Why I’m backing a Labour minority government


I get asked a lot for a prediction for the next general election. It’s difficult to get away from saying the same thing as virtually everyone else: It’ll probably be a hung parliament and, more likely than not, Labour will have the most seats.

Still, as a bookie, I’m more interested in making good bets rather than predictions, and I’m growing increasingly keen on the chances of a Labour minority government being formed after May 7th.

Pretty much all of the forecasting models are telling us that a hung parliament is now extremely likely. Stephen Fischer’s latest projection made it a 60% chance. Chris Hanretty’s model now puts it at 89%. Ladbrokes’ latest quote of 4/11 is equivalent to a 73% chance. Despite most pundits and political scientists anticipating some sort of swing-back to the Tories from the current polling, the electoral system currently gives Labour enough of an advantage to make them favourites to win most seats.

Check out the excellent May2015 site which provides a handy comparison of the various forecasts.


Plenty of people look at the electoral maths and see an obvious opportunity for a Labour/SNP coalition, which has been very well backed at Ladbrokes. I think it’s extremely unlikely that the SNP would want to enter such an arrangment. Why would they want the hassle of being tied to a government which is going to have to make a lot of unpopular decisions? There is also the problem of the SNP not voting on England & Wales only legislation. An SNP/Lab coalition with just over 325 MPs might not actually have a parliamentary majority for that stuff. Either way, they are much better off sitting on the sidelines and propping up a Labour minority government for a while, in return for a few Scottish goodies.

A Lab/LD coalition is more plausible in my opinion, but at the moment it’s not clear that the Lib Dems will win enough seats to make that happen either. Politically, it’s not going to be easy for them to jump straight from a Tory led government to a Labour led one. I don’t rule it out, but I think some sort of confidence and supply arrangement would work better for everyone involved, at least for a while.

So, that leaves a Labour minority government as a highly plausible outcome. I’m on.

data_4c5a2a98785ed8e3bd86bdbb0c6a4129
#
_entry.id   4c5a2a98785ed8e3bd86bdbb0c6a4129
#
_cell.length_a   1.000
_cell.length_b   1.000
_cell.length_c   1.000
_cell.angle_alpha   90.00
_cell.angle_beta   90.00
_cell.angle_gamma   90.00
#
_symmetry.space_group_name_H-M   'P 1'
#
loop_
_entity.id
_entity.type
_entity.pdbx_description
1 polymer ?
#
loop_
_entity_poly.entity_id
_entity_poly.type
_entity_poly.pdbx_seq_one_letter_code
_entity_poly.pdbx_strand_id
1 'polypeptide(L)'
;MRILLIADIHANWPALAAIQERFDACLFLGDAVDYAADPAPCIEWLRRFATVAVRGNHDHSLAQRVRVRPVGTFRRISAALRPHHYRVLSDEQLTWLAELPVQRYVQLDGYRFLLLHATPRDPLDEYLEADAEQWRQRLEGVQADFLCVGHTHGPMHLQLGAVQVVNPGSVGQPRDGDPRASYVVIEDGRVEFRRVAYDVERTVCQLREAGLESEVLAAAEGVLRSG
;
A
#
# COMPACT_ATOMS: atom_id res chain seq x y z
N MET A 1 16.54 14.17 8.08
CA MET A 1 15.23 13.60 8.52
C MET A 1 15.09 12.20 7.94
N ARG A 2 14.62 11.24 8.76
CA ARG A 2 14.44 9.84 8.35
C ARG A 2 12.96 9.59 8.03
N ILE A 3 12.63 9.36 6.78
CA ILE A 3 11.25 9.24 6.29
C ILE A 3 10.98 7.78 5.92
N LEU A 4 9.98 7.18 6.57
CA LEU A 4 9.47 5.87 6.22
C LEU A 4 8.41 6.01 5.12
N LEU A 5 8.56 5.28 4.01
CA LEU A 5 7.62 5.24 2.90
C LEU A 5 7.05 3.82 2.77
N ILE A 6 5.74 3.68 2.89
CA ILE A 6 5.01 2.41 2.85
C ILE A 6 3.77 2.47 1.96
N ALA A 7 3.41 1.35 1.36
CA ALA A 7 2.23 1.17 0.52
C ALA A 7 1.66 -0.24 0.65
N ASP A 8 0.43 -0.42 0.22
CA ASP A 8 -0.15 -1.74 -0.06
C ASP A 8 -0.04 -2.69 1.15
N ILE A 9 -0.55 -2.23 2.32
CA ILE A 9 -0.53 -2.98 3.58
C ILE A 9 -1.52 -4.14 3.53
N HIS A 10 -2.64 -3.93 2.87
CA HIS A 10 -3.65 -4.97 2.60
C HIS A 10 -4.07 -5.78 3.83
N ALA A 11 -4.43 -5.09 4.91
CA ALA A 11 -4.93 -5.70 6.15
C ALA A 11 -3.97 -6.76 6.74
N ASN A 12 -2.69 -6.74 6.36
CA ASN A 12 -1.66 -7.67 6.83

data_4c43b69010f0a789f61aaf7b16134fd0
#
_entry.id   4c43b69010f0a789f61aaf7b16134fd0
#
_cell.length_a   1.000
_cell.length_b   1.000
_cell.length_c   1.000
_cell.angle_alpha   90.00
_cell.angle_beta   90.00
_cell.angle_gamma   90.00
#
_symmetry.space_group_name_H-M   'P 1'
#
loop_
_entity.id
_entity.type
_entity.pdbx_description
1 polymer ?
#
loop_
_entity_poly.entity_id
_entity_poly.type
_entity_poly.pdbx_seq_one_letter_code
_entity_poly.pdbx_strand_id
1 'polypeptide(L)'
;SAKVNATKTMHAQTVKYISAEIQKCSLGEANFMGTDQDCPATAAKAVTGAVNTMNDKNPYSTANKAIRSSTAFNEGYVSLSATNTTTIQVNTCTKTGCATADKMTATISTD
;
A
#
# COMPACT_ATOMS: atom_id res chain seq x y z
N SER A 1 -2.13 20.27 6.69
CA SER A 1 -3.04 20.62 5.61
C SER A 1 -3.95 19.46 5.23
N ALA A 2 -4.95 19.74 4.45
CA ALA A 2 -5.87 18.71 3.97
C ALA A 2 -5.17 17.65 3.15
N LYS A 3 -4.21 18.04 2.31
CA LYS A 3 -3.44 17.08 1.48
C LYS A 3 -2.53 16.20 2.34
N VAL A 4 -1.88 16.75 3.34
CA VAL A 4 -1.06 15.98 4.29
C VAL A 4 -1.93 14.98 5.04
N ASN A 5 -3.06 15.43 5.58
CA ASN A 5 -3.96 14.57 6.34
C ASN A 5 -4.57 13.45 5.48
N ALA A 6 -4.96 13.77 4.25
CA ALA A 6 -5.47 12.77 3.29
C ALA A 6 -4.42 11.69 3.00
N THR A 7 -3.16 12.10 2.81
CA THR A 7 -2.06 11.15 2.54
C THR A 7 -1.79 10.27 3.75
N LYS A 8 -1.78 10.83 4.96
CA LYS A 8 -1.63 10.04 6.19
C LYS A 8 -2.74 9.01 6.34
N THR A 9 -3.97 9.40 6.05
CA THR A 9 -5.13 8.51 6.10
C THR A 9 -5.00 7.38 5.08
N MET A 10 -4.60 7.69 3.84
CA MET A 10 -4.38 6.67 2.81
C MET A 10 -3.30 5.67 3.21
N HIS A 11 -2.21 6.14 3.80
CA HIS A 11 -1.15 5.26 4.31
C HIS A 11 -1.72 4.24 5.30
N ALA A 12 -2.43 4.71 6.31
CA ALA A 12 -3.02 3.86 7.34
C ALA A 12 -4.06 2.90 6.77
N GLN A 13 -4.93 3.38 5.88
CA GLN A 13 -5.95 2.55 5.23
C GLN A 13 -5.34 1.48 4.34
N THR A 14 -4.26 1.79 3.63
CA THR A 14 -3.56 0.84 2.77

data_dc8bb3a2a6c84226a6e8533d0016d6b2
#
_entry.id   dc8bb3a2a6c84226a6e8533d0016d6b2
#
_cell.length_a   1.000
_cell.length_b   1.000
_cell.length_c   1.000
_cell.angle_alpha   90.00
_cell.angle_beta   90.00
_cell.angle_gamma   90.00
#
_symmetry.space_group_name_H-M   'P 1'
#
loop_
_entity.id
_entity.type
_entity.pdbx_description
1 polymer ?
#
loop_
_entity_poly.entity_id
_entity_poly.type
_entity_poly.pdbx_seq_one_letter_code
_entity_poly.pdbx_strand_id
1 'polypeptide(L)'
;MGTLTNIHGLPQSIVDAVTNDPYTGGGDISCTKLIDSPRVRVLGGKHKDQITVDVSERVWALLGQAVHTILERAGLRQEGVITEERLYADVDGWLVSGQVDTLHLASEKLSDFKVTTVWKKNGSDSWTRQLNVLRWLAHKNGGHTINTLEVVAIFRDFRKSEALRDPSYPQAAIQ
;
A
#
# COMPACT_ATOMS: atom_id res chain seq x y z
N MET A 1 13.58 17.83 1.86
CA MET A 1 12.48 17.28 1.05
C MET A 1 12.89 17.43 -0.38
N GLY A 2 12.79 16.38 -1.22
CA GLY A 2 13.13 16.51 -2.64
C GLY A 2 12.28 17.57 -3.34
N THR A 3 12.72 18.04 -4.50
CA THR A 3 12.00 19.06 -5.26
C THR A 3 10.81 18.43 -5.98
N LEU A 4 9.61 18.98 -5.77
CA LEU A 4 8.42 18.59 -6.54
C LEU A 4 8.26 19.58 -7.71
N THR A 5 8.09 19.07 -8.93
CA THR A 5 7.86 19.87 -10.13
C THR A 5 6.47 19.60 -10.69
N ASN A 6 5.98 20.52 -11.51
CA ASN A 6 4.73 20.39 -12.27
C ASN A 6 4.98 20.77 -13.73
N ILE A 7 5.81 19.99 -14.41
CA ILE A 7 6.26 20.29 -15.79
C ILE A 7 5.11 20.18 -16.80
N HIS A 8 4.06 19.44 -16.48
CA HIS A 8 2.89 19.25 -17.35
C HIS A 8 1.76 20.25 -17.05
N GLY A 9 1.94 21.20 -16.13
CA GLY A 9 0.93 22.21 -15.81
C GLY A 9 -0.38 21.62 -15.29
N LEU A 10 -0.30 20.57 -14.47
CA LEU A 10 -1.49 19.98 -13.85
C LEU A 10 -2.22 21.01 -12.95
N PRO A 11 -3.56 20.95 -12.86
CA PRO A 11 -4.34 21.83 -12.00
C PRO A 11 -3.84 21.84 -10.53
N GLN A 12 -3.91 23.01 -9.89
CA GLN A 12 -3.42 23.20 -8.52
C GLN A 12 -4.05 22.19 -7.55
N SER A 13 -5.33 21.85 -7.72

Matthew Shaddick

Matthew Shaddick has been Head of Poliical Betting at Ladbrokes since 2008. He's a writer and odds-maker with particular expertise in UK and US elections. Also known to dabble in music, literary and other out of the way betting markets. Sometimes issues tips on horse racing and football, which are best ignored.



They’d be mad to go for a minority govt. They’d need all their MPs to vote with the whip every single time, which the small group of left-wing MPs (Corbyn, McDonnell) simply won’t do on austerity measures. There’d be no stability to the government and Labour do not have the funds to go for a second election like Wilson in 74 – especially if union funding reform and public sector pay freezes discourage any further Unite splurges. And would they win more votes in a second election? Doubtful.

I’m one of those who plumped for value in long-shot SNP coalitions, but the likeliest outcome for me is a fairly unexciting Lab-Lib coalition. I’m amazed it’s priced as the sixth-likeliest outcome.


One thing that got missed in the party conference season – Labour proposing an elected second chamber to replace the House of Lords.

I cannot see that as anything other than a calculated post-election love letter to the Lib Dems…


Yes, I can see it makes sense for Labour. I’m not convinced it could make sense for the SNP to be tying themselves down and guaranteeing to support every gov’t bill. Not if they want to win Holyrood again in 2016 as the independent champions of Scotland.

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